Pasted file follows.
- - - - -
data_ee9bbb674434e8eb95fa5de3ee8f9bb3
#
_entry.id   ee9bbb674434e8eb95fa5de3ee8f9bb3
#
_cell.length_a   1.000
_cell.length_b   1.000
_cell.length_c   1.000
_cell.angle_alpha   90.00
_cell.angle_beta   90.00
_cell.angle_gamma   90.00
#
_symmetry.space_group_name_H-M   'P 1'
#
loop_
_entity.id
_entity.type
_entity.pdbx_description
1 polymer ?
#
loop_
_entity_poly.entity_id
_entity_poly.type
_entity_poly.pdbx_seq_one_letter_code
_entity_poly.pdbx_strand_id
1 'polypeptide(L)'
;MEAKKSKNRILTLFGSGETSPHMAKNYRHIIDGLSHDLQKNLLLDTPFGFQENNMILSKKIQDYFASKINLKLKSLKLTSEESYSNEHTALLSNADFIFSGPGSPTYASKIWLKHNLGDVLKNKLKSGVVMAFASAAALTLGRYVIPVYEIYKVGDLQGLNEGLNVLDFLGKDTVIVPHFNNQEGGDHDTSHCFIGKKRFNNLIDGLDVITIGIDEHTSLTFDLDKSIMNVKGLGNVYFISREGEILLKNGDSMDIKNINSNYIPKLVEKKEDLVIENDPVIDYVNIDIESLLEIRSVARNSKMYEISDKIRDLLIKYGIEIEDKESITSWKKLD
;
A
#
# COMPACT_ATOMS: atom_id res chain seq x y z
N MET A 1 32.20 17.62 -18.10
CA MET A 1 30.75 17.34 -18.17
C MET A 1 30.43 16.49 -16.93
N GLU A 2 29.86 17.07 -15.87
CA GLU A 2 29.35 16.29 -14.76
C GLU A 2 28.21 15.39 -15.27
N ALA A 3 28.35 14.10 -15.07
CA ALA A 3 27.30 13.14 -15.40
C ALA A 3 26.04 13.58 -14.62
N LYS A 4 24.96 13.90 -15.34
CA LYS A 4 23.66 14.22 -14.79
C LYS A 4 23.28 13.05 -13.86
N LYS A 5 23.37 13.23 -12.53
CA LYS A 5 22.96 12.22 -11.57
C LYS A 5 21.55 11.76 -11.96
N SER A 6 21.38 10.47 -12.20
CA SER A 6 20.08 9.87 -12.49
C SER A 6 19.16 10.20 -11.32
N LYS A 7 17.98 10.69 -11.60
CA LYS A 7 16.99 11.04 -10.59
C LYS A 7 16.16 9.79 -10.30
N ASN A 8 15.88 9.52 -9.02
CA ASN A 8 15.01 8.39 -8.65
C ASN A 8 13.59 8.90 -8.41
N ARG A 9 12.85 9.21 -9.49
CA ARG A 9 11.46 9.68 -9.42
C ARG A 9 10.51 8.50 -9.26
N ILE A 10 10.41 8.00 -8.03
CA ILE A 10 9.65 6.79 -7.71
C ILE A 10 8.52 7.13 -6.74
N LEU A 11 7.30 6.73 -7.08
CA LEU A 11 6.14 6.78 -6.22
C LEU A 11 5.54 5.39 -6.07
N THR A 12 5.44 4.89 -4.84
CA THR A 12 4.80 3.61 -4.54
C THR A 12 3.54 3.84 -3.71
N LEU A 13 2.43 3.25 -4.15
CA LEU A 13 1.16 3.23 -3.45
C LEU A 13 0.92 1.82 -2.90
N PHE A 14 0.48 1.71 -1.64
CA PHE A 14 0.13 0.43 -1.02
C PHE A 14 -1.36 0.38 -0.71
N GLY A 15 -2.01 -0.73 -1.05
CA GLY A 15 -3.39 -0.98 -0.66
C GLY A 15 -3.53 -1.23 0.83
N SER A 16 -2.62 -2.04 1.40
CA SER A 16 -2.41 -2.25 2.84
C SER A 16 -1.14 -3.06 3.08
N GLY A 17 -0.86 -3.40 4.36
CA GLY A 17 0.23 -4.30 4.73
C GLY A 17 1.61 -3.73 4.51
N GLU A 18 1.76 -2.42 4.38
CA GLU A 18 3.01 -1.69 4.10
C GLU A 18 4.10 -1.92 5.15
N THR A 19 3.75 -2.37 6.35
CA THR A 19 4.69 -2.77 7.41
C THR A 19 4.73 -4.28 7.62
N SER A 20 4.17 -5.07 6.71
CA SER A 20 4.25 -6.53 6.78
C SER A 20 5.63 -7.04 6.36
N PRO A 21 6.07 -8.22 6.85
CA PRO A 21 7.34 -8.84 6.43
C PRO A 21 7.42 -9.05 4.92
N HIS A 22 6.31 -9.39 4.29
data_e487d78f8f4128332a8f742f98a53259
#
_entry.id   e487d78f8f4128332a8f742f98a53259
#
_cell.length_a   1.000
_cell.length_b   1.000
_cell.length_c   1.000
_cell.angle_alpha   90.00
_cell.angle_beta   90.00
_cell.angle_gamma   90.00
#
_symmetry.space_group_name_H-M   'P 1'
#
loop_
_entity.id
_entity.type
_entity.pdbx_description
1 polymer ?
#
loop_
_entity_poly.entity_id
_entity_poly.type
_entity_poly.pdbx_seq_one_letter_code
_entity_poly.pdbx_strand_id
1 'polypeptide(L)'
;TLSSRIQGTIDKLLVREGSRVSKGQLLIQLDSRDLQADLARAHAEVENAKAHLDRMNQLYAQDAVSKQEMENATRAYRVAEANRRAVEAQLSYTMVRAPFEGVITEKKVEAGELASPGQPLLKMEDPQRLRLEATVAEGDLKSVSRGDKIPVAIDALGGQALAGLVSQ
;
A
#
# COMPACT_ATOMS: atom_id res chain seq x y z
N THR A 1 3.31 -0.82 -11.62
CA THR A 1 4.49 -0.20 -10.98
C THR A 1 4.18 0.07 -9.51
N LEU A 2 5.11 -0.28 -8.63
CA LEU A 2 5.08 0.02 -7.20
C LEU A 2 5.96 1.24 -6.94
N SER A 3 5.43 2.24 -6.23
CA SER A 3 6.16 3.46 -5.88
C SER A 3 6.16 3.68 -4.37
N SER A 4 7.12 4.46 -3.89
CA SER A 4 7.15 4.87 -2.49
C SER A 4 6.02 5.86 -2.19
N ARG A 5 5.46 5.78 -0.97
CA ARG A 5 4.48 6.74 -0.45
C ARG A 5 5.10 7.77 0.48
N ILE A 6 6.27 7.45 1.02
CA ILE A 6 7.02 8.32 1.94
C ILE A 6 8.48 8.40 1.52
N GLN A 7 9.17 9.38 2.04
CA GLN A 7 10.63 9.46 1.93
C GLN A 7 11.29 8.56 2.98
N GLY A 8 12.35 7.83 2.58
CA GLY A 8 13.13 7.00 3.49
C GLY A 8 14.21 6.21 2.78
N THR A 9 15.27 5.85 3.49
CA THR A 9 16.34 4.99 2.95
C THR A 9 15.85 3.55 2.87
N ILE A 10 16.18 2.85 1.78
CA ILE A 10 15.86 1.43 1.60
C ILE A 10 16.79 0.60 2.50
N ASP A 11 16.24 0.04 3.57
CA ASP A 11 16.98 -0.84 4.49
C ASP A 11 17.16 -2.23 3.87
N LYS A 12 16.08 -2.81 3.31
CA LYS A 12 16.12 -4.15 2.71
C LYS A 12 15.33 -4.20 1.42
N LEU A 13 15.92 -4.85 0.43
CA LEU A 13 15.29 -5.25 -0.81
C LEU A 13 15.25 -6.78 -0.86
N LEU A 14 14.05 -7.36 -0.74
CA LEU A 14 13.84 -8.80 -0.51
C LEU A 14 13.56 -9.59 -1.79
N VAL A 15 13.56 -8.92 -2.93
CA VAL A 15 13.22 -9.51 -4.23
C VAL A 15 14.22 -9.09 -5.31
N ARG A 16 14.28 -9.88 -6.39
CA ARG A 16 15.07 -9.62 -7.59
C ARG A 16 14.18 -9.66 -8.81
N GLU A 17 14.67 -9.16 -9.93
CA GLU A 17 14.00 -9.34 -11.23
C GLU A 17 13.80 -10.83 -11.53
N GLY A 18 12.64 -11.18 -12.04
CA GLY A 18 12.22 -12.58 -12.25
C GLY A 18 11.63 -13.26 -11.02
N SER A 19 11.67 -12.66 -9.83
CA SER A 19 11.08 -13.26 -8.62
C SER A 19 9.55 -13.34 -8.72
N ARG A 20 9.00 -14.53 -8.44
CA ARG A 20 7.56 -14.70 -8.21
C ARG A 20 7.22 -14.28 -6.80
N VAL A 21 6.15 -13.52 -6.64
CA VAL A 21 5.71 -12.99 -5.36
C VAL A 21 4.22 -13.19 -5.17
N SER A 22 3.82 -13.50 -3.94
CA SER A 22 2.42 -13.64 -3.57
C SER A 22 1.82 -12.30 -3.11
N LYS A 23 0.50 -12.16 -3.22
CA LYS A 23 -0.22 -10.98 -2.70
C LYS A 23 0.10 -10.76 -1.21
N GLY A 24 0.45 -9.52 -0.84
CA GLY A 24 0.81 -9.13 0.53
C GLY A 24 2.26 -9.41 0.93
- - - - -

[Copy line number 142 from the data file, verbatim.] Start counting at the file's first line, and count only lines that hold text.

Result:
C ILE A 6 8.48 8.40 1.52